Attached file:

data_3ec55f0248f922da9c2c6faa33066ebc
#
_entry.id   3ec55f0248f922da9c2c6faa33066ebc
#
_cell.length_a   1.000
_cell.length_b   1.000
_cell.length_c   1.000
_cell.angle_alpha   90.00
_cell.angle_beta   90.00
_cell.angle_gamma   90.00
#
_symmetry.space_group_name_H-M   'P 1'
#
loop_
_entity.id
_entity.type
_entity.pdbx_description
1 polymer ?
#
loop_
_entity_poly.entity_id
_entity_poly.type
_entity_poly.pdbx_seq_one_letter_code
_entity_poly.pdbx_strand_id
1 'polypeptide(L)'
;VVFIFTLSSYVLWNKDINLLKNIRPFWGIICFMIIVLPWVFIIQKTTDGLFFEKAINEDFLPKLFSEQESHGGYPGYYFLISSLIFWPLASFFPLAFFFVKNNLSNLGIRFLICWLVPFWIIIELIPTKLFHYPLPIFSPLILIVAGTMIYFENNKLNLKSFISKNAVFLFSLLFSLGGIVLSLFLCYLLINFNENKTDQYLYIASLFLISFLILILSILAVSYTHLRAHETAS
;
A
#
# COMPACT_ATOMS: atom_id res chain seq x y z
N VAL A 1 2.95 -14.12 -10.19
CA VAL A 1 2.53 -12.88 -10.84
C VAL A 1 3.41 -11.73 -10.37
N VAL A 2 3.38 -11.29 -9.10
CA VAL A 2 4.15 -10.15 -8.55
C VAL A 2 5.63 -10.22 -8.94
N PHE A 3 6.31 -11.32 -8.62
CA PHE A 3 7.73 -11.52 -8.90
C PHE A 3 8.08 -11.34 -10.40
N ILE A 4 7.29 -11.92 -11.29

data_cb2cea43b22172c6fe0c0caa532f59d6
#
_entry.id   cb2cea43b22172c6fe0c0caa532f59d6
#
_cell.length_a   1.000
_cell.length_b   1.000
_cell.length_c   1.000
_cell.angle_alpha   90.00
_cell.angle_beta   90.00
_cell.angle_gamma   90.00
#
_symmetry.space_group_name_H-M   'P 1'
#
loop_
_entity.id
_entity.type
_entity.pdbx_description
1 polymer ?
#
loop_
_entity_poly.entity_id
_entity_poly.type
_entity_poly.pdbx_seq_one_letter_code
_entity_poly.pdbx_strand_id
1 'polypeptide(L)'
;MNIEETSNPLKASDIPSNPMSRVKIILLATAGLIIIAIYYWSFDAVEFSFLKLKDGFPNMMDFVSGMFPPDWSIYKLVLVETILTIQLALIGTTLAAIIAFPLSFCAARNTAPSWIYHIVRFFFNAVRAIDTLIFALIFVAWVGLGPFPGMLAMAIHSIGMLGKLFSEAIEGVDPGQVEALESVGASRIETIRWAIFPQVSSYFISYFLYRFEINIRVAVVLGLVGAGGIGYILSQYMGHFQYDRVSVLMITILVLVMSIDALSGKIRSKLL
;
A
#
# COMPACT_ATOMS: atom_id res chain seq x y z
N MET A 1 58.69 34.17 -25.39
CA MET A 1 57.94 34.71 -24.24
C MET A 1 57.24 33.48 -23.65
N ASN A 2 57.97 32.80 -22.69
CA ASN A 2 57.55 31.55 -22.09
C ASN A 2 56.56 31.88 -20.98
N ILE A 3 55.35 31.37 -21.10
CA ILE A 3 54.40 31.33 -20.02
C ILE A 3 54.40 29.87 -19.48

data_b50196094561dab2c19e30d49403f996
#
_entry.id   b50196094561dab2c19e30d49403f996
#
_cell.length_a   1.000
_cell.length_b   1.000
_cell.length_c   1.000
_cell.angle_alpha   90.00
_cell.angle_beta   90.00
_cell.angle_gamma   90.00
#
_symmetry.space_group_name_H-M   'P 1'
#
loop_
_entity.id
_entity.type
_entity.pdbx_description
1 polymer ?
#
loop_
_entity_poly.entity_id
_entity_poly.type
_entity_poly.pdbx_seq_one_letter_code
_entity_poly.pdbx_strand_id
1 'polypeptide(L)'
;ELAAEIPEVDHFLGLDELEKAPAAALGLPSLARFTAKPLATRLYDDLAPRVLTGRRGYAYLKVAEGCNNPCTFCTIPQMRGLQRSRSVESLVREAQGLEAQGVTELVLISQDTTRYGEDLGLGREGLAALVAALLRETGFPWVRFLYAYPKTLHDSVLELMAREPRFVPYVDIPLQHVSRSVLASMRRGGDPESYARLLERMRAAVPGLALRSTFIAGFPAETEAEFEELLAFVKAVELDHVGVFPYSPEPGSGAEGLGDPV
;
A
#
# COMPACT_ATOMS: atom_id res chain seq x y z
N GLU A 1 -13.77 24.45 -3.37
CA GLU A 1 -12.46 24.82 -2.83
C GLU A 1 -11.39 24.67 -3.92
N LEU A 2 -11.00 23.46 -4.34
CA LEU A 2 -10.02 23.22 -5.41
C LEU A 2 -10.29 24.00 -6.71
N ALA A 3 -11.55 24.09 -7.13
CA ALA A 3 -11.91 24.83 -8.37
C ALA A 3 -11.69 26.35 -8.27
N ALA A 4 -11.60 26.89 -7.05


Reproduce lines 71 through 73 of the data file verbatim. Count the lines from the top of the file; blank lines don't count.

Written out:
N MET A 1 58.69 34.17 -25.39
CA MET A 1 57.94 34.71 -24.24
C MET A 1 57.24 33.48 -23.65